The new contract model contains a mix of one-sum and measured-value contracting; and both output and outcome based requirements.
It sets out to clearly define the risk profile within the contract; shares some risk with suppliers, while seeking to transfer risk to suppliers through lump sum payment items.
Where the scope of the works cannot be clearly defined, the NZTA says a transparent and measured cost approach is adopted.
The NOC also contains what it calls, “Clearly defined and measurable outcomes and value for money performance measures; mechanisms to drive performance against a key set of customer focused deliverables; and mechanisms to reward and penalise performance.”
They also involve works that cannot be adequately scoped, such as winter maintenance and ‘emergency response’ beyond an agreed risk profile.
There is flexibility to adjust quantities and levels of service throughout the contract, which also has a tensure risk reward mechanism with performance against (six) Key Results Areas. There is a ‘reward mechanism’ for ‘stretching’ the pavement and asphalt concrete surfacing assets – or getting better life out of those.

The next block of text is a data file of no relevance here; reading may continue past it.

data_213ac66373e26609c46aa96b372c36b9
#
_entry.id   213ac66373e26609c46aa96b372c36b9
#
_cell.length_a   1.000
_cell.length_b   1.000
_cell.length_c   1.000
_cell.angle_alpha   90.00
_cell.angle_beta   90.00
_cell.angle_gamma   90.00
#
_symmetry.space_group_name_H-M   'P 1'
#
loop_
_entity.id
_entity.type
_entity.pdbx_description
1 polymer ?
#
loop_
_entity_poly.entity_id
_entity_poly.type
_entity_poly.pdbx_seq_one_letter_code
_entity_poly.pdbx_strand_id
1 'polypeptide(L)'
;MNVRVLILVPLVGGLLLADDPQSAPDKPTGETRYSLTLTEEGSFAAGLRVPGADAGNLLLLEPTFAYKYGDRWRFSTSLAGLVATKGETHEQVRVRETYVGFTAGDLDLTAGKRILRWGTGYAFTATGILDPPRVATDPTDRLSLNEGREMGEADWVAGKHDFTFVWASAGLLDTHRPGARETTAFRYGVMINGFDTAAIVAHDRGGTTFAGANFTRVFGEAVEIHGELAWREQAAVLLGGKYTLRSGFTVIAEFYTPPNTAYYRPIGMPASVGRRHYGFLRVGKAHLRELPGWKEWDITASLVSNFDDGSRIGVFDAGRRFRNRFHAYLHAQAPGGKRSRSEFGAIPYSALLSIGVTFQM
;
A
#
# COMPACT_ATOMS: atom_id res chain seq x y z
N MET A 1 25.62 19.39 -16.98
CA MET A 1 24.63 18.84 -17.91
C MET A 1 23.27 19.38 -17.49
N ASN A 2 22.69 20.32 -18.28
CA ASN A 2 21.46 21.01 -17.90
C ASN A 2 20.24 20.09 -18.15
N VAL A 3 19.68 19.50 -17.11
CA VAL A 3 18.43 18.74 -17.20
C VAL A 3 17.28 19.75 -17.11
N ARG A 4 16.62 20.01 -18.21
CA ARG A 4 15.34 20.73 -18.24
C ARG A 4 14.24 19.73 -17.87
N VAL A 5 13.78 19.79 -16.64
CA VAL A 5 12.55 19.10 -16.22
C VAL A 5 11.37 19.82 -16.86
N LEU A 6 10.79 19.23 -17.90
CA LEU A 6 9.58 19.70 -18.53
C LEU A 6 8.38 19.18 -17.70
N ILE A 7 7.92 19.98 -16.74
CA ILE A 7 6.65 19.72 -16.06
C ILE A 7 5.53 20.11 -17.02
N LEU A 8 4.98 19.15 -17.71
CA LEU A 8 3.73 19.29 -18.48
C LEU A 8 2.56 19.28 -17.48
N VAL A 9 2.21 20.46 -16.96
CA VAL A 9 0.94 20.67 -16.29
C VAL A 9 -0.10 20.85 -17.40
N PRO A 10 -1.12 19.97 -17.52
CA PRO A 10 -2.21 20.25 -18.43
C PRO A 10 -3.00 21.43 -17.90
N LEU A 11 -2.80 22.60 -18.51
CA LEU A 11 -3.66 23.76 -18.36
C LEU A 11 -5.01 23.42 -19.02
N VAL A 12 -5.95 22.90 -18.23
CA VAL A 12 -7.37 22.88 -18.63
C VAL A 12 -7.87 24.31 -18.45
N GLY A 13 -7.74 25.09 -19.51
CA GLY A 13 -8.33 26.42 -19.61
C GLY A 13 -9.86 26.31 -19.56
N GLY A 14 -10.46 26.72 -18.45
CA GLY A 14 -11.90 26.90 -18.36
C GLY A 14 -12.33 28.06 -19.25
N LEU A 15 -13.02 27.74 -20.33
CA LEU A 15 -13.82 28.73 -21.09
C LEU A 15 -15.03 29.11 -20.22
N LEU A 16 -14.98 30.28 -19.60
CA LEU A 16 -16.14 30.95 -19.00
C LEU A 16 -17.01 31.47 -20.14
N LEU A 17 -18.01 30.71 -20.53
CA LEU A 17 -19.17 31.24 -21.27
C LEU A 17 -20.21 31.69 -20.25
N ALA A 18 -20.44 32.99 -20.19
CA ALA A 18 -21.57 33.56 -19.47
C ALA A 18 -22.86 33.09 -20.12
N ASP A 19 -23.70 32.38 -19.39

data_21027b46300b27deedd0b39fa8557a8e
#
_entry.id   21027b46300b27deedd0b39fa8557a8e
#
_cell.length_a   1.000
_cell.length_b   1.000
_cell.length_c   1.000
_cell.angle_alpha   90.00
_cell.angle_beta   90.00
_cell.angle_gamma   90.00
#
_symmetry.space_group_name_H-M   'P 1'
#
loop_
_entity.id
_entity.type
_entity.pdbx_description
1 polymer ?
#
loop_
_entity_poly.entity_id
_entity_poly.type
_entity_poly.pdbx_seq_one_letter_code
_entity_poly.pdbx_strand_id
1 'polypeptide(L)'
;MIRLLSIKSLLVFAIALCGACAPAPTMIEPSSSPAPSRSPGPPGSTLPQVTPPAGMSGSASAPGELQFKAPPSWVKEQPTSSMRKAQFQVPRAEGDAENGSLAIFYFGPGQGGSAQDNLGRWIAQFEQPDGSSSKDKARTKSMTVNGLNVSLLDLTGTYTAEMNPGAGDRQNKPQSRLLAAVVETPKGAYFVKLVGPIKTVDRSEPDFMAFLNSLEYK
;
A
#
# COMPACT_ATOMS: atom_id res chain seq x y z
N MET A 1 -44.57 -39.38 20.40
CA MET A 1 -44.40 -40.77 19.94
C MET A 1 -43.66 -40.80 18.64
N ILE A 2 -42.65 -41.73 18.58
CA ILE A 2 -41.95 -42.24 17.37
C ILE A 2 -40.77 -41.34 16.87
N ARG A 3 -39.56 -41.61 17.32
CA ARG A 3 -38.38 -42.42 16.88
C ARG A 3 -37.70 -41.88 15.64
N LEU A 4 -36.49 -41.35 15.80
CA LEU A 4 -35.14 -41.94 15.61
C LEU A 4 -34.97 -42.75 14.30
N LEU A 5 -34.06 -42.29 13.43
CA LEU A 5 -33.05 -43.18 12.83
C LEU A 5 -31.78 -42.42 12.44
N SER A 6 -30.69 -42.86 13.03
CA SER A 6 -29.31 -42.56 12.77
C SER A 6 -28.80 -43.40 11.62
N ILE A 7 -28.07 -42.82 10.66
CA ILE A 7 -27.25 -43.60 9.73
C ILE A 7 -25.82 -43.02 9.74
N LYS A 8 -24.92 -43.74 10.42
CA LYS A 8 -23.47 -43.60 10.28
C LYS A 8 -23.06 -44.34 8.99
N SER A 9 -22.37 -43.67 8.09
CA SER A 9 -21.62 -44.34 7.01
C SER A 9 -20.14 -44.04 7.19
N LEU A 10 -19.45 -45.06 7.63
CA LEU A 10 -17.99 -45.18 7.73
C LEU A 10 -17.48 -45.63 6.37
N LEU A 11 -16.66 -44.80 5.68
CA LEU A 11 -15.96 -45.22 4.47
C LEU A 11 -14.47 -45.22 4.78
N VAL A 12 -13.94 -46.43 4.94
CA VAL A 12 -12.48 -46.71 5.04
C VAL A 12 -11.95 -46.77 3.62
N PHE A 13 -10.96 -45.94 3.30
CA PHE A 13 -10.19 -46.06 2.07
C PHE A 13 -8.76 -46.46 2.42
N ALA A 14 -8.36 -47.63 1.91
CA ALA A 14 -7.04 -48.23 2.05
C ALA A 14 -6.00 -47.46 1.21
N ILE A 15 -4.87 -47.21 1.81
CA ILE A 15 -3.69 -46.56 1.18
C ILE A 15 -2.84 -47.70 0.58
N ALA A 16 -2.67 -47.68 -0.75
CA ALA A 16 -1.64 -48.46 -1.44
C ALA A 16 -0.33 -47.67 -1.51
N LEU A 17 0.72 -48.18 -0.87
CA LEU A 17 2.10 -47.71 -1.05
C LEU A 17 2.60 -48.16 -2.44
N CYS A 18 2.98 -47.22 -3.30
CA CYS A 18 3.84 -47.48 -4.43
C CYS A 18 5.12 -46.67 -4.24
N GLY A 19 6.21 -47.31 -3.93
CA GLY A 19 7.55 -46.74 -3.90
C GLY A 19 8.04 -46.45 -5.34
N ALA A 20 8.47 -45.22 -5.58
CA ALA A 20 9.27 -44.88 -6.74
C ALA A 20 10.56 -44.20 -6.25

A monthly at-risk payment is linked to a significant number of performance measures.
There is a contractor obligation of at least 20 percent of annual turnover, to make sure small or medium contractors get a look in and that part of the market is continuing to be upskilled. There is a ‘desire’ for advance asset management principles documented within the maintenance management plan.
Plus there are expectations of quality and close supervision of construction to avoid the penalty reductions if the quality is not right. There are also expectations of collaborative working and taking ownership or stewardship of the network.
Importantly, there is an expectation of an ‘open relationship’ based on good faith and an expectation for contractors to work closely with local councils.